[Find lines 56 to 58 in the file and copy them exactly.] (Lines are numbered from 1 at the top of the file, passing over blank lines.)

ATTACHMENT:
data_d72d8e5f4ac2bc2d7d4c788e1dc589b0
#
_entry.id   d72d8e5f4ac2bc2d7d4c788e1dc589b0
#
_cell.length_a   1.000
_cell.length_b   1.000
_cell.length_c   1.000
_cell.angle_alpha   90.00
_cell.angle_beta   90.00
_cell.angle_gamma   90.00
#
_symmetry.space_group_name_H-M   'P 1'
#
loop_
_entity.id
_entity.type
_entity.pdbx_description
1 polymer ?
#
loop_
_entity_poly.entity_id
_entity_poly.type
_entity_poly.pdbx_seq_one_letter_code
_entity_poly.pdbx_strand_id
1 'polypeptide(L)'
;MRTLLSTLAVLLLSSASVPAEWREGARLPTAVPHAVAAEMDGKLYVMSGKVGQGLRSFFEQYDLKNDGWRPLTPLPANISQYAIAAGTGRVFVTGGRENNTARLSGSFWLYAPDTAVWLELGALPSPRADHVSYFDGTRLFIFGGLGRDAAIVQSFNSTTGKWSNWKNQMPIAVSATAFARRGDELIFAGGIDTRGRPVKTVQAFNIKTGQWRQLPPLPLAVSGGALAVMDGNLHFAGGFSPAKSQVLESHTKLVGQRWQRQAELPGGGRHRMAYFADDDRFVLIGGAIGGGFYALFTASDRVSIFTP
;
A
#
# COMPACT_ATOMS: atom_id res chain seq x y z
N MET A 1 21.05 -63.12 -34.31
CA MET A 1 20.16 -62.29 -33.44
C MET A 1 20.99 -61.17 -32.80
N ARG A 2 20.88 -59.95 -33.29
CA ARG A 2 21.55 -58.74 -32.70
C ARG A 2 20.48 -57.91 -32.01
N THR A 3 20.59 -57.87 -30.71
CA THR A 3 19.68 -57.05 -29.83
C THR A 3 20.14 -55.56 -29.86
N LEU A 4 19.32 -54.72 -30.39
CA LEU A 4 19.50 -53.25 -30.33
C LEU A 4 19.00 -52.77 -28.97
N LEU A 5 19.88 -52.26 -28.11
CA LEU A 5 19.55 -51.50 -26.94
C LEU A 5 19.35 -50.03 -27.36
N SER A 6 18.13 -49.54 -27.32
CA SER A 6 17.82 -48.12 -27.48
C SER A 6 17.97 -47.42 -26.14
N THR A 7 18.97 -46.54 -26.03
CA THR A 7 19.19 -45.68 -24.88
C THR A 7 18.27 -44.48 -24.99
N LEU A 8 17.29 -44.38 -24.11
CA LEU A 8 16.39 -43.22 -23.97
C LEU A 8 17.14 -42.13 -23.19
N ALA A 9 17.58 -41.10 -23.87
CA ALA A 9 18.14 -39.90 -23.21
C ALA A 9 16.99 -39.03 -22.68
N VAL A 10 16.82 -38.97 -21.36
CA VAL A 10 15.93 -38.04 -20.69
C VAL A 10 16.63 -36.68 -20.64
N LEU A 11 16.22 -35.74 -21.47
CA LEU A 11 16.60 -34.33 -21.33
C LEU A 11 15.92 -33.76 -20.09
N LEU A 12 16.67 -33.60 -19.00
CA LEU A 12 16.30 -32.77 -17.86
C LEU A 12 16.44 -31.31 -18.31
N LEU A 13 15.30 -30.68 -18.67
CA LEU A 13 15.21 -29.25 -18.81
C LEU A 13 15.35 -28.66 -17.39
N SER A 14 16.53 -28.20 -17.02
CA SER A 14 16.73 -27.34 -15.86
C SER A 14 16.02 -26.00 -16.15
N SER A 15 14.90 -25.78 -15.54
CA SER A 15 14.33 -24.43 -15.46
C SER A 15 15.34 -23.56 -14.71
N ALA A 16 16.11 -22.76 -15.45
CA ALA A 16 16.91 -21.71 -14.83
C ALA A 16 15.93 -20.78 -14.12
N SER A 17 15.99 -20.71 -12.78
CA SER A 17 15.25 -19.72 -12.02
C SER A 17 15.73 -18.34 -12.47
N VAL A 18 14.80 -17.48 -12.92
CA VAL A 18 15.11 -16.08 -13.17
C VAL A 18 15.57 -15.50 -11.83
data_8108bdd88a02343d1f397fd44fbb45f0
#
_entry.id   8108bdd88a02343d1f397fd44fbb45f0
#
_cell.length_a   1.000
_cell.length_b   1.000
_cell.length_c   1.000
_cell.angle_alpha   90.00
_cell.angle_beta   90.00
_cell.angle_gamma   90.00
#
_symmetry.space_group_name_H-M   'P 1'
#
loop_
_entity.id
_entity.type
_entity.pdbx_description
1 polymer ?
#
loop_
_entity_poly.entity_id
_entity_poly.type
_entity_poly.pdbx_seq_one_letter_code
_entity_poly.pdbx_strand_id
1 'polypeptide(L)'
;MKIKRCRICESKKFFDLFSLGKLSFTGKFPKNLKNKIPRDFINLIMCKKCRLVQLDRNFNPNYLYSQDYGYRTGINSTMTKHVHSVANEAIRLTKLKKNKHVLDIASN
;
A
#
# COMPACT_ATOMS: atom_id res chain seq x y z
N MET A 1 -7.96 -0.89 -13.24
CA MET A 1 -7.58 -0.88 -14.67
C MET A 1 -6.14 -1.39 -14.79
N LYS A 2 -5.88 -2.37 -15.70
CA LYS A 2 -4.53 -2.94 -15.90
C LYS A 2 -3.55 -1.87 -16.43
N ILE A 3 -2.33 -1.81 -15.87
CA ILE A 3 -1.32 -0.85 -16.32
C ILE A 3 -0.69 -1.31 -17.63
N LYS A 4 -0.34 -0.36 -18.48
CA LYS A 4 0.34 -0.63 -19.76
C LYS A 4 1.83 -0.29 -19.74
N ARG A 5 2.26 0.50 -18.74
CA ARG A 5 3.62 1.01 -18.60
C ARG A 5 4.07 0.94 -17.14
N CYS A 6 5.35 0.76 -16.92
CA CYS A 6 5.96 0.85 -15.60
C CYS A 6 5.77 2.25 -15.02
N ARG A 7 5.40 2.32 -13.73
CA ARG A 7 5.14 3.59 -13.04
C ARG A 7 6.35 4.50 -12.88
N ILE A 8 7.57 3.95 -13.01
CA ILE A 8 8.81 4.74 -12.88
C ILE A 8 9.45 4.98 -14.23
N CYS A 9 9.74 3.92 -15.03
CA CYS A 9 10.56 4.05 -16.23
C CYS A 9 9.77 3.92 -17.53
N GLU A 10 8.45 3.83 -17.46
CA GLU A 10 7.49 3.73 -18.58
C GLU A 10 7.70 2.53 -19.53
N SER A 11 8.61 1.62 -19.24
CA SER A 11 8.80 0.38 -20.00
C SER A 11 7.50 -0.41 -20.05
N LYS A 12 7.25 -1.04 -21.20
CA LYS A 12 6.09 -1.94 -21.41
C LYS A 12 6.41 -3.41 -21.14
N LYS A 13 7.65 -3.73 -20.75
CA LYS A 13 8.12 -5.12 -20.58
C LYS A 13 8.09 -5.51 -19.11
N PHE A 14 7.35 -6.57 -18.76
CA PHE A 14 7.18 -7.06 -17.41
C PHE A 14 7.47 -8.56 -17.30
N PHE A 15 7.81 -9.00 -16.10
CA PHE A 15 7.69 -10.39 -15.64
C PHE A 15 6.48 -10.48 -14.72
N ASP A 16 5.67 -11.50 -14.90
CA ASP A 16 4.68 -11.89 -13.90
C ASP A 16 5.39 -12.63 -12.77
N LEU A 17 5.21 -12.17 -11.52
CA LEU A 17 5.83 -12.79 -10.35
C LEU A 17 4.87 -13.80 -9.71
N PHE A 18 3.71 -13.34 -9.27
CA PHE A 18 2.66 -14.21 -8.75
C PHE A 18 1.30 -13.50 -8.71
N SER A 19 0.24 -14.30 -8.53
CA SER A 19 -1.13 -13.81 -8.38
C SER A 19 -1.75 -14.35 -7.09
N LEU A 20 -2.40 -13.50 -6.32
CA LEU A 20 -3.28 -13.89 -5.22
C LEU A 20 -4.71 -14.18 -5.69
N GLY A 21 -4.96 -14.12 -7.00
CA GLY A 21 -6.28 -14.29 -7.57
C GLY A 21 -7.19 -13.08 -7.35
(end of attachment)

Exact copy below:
CA ALA A 9 18.14 -39.90 -23.21
C ALA A 9 16.99 -39.03 -22.68
N VAL A 10 16.82 -38.97 -21.36